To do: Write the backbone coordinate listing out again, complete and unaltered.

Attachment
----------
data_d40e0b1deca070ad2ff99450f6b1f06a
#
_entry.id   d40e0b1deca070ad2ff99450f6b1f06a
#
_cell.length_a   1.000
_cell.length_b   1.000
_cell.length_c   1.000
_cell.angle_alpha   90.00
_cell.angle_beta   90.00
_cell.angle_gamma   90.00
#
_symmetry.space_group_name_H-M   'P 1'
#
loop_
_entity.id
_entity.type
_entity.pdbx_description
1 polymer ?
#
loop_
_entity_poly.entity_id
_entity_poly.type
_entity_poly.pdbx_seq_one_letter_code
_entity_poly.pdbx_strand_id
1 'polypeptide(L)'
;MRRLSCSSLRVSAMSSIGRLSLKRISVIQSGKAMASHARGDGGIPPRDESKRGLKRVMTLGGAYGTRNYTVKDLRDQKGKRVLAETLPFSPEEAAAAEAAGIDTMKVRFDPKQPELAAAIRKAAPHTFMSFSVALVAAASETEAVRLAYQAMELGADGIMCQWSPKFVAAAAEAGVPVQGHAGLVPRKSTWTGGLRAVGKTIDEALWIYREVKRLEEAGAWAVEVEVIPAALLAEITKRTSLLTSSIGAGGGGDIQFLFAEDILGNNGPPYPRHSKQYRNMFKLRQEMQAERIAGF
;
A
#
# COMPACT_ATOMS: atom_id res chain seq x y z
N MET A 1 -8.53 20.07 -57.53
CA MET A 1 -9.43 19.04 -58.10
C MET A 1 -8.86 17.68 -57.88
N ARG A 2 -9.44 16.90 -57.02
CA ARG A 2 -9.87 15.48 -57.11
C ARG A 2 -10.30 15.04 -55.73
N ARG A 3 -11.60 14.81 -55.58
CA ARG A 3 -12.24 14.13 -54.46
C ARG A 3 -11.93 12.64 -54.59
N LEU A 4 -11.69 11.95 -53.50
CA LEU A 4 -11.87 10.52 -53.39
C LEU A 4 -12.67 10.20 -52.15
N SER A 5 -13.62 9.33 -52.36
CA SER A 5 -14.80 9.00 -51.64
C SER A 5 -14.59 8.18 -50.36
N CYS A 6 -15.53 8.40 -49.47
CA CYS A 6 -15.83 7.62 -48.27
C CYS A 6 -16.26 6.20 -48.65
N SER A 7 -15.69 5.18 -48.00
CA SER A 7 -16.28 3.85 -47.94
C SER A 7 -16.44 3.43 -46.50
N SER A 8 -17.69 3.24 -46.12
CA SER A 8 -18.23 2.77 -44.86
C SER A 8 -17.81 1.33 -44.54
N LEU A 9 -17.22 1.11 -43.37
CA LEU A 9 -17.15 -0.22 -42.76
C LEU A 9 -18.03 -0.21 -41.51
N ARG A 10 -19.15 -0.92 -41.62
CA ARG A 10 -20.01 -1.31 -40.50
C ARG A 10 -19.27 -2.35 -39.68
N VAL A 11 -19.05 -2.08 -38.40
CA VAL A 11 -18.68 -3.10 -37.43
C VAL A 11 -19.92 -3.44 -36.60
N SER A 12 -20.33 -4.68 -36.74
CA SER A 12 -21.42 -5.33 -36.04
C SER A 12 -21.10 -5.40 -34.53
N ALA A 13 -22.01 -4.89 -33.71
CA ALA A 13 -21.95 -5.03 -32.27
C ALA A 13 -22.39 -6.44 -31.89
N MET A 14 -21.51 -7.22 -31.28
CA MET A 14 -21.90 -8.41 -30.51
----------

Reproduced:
data_d40e0b1deca070ad2ff99450f6b1f06a
#
_entry.id   d40e0b1deca070ad2ff99450f6b1f06a
#
_cell.length_a   1.000
_cell.length_b   1.000
_cell.length_c   1.000
_cell.angle_alpha   90.00
_cell.angle_beta   90.00
_cell.angle_gamma   90.00
#
_symmetry.space_group_name_H-M   'P 1'
#
loop_
_entity.id
_entity.type
_entity.pdbx_description
1 polymer ?
#
loop_
_entity_poly.entity_id
_entity_poly.type
_entity_poly.pdbx_seq_one_letter_code
_entity_poly.pdbx_strand_id
1 'polypeptide(L)'
;MRRLSCSSLRVSAMSSIGRLSLKRISVIQSGKAMASHARGDGGIPPRDESKRGLKRVMTLGGAYGTRNYTVKDLRDQKGKRVLAETLPFSPEEAAAAEAAGIDTMKVRFDPKQPELAAAIRKAAPHTFMSFSVALVAAASETEAVRLAYQAMELGADGIMCQWSPKFVAAAAEAGVPVQGHAGLVPRKSTWTGGLRAVGKTIDEALWIYREVKRLEEAGAWAVEVEVIPAALLAEITKRTSLLTSSIGAGGGGDIQFLFAEDILGNNGPPYPRHSKQYRNMFKLRQEMQAERIAGF
;
A
#
# COMPACT_ATOMS: atom_id res chain seq x y z
N MET A 1 -8.53 20.07 -57.53
CA MET A 1 -9.43 19.04 -58.10
C MET A 1 -8.86 17.68 -57.88
N ARG A 2 -9.44 16.90 -57.02
CA ARG A 2 -9.87 15.48 -57.11
C ARG A 2 -10.30 15.04 -55.73
N ARG A 3 -11.60 14.81 -55.58
CA ARG A 3 -12.24 14.13 -54.46
C ARG A 3 -11.93 12.64 -54.59
N LEU A 4 -11.69 11.95 -53.50
CA LEU A 4 -11.87 10.52 -53.39
C LEU A 4 -12.67 10.20 -52.15
N SER A 5 -13.62 9.33 -52.36
CA SER A 5 -14.80 9.00 -51.64
C SER A 5 -14.59 8.18 -50.36
N CYS A 6 -15.53 8.40 -49.47
CA CYS A 6 -15.83 7.62 -48.27
C CYS A 6 -16.26 6.20 -48.65
N SER A 7 -15.69 5.18 -48.00
CA SER A 7 -16.28 3.85 -47.94
C SER A 7 -16.44 3.43 -46.50
N SER A 8 -17.69 3.24 -46.12
CA SER A 8 -18.23 2.77 -44.86
C SER A 8 -17.81 1.33 -44.54
N LEU A 9 -17.22 1.11 -43.37
CA LEU A 9 -17.15 -0.22 -42.76
C LEU A 9 -18.03 -0.21 -41.51
N ARG A 10 -19.15 -0.92 -41.62
CA ARG A 10 -20.01 -1.31 -40.50
C ARG A 10 -19.27 -2.35 -39.68
N VAL A 11 -19.05 -2.08 -38.40
CA VAL A 11 -18.68 -3.10 -37.43
C VAL A 11 -19.92 -3.44 -36.60
N SER A 12 -20.33 -4.68 -36.74
CA SER A 12 -21.42 -5.33 -36.04
C SER A 12 -21.10 -5.40 -34.53
N ALA A 13 -22.01 -4.89 -33.71
CA ALA A 13 -21.95 -5.03 -32.27
C ALA A 13 -22.39 -6.44 -31.89
N MET A 14 -21.51 -7.22 -31.28
CA MET A 14 -21.90 -8.41 -30.51